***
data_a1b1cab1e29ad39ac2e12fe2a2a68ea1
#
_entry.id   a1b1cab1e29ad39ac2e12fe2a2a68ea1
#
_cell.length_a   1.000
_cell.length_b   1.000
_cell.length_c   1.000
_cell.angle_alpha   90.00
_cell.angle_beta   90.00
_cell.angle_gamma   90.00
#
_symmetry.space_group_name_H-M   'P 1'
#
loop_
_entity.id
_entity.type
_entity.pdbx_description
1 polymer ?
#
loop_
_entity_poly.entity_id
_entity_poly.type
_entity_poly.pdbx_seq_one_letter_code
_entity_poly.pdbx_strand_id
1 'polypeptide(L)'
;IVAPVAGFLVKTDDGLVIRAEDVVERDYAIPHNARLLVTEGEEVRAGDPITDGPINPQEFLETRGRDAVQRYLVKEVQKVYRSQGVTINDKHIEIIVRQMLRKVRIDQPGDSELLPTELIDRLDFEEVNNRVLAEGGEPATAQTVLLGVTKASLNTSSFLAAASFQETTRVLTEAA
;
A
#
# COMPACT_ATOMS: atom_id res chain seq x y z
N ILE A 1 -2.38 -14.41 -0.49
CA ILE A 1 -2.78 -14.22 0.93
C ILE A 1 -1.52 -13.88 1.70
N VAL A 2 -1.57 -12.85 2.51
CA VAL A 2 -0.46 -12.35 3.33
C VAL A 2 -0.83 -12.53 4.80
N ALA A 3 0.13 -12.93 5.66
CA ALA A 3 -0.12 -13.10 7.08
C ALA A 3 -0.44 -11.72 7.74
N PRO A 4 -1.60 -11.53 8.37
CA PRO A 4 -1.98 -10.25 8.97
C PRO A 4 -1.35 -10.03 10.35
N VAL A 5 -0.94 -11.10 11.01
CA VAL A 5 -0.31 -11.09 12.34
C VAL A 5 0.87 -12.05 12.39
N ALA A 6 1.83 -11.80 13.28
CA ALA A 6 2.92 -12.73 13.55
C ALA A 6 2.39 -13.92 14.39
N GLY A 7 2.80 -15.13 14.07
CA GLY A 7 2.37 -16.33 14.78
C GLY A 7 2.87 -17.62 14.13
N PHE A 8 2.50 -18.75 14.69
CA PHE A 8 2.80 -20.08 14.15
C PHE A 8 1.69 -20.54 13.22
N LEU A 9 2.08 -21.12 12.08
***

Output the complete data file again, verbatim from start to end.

data_a1b1cab1e29ad39ac2e12fe2a2a68ea1
#
_entry.id   a1b1cab1e29ad39ac2e12fe2a2a68ea1
#
_cell.length_a   1.000
_cell.length_b   1.000
_cell.length_c   1.000
_cell.angle_alpha   90.00
_cell.angle_beta   90.00
_cell.angle_gamma   90.00
#
_symmetry.space_group_name_H-M   'P 1'
#
loop_
_entity.id
_entity.type
_entity.pdbx_description
1 polymer ?
#
loop_
_entity_poly.entity_id
_entity_poly.type
_entity_poly.pdbx_seq_one_letter_code
_entity_poly.pdbx_strand_id
1 'polypeptide(L)'
;IVAPVAGFLVKTDDGLVIRAEDVVERDYAIPHNARLLVTEGEEVRAGDPITDGPINPQEFLETRGRDAVQRYLVKEVQKVYRSQGVTINDKHIEIIVRQMLRKVRIDQPGDSELLPTELIDRLDFEEVNNRVLAEGGEPATAQTVLLGVTKASLNTSSFLAAASFQETTRVLTEAA
;
A
#
# COMPACT_ATOMS: atom_id res chain seq x y z
N ILE A 1 -2.38 -14.41 -0.49
CA ILE A 1 -2.78 -14.22 0.93
C ILE A 1 -1.52 -13.88 1.70
N VAL A 2 -1.57 -12.85 2.51
CA VAL A 2 -0.46 -12.35 3.33
C VAL A 2 -0.83 -12.53 4.80
N ALA A 3 0.13 -12.93 5.66
CA ALA A 3 -0.12 -13.10 7.08
C ALA A 3 -0.44 -11.72 7.74
N PRO A 4 -1.60 -11.53 8.37
CA PRO A 4 -1.98 -10.25 8.97
C PRO A 4 -1.35 -10.03 10.35
N VAL A 5 -0.94 -11.10 11.01
CA VAL A 5 -0.31 -11.09 12.34
C VAL A 5 0.87 -12.05 12.39
N ALA A 6 1.83 -11.80 13.28
CA ALA A 6 2.92 -12.73 13.55
C ALA A 6 2.39 -13.92 14.39
N GLY A 7 2.80 -15.13 14.07
CA GLY A 7 2.37 -16.33 14.78
C GLY A 7 2.87 -17.62 14.13
N PHE A 8 2.50 -18.75 14.69
CA PHE A 8 2.80 -20.08 14.15
C PHE A 8 1.69 -20.54 13.22
N LEU A 9 2.08 -21.12 12.08